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  1. #1

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    Calling all Disneyland Photographers (You know who you are)

    I am going to Disneyland in October. This will be my second trip with my DSLR. I will be taking my 18-55mm Lens And my 50-200mm Lens.

    My first trip the pictures did not turn out so well on a few things and this trip I would like them to be better are you willing to share with me your tips and tricks?

    What are the best settings to you on

    Electrical Light Parade
    Pirates
    Fantasmic
    IASW
    etc....


    On rides like Pirates do you have a longer shutter release? And if so how you you keep it from blurring since the boat is always moving?

    And anything else you can think of....

    Thanks so much!
    --Leslie ~See my photos on FLICKR ~

  2. #2

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    Re: Calling all Disneyland Photographers (You know who you are)

    Really no tips?

    I feel like maybe they are super secret and I am not in the club.
    --Leslie ~See my photos on FLICKR ~

  3. #3

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    Re: Calling all Disneyland Photographers (You know who you are)

    What kind of camera do you have? You can have some great lens but if the camera is a dinosaur, it might not make up as much as you'd like.


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  4. #4

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    Re: Calling all Disneyland Photographers (You know who you are)

    I'm going to be in Disneyland in December. I'm also looking for some photo tips. I am planning on buying a new camera before the trip and want something that will take good pictures at night of all the lights. What should I look for in my next camera? Or any suggestions that are under $600? I prefer Canon.

    Sorry I can't personally be of help to you!

  5. #5

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    Re: Calling all Disneyland Photographers (You know who you are)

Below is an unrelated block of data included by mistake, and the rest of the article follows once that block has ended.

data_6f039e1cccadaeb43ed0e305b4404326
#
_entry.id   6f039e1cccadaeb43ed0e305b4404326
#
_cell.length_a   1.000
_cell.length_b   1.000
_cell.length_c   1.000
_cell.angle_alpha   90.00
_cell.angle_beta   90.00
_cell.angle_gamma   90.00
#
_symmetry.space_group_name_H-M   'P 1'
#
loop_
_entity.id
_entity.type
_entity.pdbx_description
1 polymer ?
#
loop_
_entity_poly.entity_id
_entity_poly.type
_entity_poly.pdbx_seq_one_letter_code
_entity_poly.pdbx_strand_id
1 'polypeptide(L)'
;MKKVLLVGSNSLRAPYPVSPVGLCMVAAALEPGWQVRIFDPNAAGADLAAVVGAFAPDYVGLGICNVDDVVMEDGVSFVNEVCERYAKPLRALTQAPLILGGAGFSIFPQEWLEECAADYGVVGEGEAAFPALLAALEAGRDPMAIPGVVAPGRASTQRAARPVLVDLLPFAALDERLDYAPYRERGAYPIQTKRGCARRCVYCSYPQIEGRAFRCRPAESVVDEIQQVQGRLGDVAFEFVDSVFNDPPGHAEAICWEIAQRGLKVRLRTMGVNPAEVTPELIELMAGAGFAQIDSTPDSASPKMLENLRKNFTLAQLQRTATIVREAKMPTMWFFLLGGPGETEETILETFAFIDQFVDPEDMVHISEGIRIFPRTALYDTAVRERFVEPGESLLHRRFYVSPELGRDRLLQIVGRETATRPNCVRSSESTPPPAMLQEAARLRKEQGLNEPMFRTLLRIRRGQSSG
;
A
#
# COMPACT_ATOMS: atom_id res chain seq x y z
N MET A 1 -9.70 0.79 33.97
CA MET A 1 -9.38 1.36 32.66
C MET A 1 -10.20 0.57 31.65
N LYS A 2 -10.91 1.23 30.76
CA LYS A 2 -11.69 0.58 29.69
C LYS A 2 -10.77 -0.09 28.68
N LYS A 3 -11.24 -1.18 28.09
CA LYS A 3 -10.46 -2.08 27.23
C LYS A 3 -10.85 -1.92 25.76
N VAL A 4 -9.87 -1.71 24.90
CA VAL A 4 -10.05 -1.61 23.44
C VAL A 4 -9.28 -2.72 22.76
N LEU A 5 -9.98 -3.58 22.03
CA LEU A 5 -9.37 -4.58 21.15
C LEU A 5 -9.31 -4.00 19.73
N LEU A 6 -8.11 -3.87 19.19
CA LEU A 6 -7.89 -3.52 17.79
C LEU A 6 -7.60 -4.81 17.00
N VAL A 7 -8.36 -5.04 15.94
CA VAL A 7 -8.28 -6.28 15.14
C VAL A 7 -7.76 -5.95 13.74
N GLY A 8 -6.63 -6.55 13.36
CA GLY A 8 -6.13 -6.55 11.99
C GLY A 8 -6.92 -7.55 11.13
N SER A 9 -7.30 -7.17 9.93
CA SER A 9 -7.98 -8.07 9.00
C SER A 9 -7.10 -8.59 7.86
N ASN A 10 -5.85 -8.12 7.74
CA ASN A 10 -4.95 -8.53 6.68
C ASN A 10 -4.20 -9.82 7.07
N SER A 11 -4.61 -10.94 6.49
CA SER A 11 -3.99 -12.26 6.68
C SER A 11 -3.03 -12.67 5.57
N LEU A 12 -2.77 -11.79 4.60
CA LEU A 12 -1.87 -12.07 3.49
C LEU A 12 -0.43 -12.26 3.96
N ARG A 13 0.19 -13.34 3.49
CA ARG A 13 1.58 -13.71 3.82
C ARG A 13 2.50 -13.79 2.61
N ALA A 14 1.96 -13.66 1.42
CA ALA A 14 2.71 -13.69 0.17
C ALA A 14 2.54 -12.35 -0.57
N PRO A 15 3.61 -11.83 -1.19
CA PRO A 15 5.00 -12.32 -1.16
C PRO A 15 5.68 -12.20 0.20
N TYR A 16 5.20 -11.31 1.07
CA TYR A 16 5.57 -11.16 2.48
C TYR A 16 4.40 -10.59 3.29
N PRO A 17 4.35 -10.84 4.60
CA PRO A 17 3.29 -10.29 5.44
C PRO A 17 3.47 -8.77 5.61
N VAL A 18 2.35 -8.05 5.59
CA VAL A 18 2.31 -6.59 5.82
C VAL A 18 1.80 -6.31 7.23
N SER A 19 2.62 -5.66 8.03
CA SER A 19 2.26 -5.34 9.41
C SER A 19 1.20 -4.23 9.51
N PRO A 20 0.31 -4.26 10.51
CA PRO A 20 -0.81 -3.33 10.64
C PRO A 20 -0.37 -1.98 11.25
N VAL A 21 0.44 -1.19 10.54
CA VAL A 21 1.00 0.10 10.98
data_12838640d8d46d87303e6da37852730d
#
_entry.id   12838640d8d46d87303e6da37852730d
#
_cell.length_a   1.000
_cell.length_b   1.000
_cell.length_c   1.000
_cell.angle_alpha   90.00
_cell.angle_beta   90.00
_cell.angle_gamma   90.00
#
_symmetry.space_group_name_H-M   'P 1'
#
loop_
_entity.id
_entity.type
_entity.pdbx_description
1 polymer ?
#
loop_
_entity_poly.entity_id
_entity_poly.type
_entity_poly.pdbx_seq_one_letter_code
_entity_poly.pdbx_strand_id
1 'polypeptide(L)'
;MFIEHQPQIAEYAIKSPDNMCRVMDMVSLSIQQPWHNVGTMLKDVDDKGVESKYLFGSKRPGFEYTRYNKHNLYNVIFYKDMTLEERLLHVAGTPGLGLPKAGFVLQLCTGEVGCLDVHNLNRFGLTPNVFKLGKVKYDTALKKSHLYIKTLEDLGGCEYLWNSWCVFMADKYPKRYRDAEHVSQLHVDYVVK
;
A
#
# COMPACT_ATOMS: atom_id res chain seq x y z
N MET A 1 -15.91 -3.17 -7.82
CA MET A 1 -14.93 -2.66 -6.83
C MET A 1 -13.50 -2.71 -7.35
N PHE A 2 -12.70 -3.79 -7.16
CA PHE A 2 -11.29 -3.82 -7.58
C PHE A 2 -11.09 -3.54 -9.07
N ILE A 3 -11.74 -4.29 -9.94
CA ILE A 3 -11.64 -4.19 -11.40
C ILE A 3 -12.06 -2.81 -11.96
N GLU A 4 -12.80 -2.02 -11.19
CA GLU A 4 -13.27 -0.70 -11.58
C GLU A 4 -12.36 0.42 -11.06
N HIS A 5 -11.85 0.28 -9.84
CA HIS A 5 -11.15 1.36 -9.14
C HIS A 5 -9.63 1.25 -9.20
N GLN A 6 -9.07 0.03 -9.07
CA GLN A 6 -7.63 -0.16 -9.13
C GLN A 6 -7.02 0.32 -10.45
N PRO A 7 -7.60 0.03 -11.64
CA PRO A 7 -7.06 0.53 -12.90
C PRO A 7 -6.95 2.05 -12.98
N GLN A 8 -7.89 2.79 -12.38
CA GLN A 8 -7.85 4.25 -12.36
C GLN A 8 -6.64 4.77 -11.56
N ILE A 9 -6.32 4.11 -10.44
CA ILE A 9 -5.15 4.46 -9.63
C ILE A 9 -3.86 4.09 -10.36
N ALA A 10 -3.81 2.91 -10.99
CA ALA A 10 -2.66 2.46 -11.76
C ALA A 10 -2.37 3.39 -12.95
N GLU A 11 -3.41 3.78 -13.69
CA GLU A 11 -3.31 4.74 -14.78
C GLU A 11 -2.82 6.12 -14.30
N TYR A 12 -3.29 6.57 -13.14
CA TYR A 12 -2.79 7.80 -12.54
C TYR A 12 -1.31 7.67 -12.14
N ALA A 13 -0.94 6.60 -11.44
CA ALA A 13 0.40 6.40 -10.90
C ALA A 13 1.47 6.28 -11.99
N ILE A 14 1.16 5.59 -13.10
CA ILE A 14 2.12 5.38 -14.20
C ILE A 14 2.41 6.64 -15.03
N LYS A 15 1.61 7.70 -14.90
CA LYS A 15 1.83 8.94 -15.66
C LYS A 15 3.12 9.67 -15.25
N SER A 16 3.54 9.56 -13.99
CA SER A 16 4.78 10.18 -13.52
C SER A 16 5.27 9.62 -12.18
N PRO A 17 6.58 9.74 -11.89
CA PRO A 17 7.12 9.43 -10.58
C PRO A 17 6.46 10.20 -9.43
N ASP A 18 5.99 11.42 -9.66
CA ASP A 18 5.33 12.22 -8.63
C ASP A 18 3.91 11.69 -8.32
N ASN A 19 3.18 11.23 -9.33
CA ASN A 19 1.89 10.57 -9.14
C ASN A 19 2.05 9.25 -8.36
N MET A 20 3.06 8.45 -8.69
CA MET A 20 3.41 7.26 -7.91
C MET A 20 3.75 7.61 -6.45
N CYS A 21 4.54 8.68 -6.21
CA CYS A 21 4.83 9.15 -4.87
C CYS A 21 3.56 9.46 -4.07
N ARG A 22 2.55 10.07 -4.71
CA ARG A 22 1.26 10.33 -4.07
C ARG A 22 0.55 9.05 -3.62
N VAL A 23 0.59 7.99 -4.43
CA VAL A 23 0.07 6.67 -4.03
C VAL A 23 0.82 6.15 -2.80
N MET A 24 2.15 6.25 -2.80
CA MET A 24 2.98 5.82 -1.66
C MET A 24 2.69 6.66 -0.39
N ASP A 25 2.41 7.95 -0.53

Lens choice is the most important factor in low light conditions, with a typical dslr camera. You'll want to put your Aperture on the lowest number setting your lens can support. Most likely these two lenses you have don't get below f/3.5. This isn't that great for really dark scenes like Pirates, etc. I would suggest purchasing a lens with that can go down to f/2.8, or even f/1.8 or f/1.4. The lower the better.

    The lower the f-stop, the faster you can allow your shutter speed to go (to avoid motion blur).

  6. #6

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    Re: Calling all Disneyland Photographers (You know who you are)

    Quote Originally Posted by Coheteboy View Post
    What kind of camera do you have? You can have some great lens but if the camera is a dinosaur, it might not make up as much as you'd like.
    This comment saddens me.

  7. #7

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    Re: Calling all Disneyland Photographers (You know who you are)

    Quote Originally Posted by leslie_537 View Post
    I am going to Disneyland in October. This will be my second trip with my DSLR. I will be taking my 18-55mm Lens And my 50-200mm Lens.

    My first trip the pictures did not turn out so well on a few things and this trip I would like them to be better are you willing to share with me your tips and tricks?

    What are the best settings to you on

    Electrical Light Parade
    Pirates
    Fantasmic
    IASW
    etc....


    On rides like Pirates do you have a longer shutter release? And if so how you you keep it from blurring since the boat is always moving?

    And anything else you can think of....

    Thanks so much!
    My advice for anyone who asks these sorts of questions is to brush up on how your camera actually operates in terms of the three main components to exposure - shutter speed, film speed (ISO) and aperture.

    Low light and night photography can be frustrating, but the main idea is to open up your aperture as much as possible and boost your ISO to a level that works in situations where there is a lot going on such as F! and dark rides.

    Here's a few examples of what I've had and settings that have worked:

    Exposure: 0.005 sec (1/200)
    Aperture: f/4.5
    Focal Length: 150 mm
    ISO Speed: 1000



    Exposure: 0.04 sec (1/25)
    Aperture: f/3.5
    Focal Length: 40 mm
    ISO Speed: 1000


    Exposure: 0.1 sec (1/10)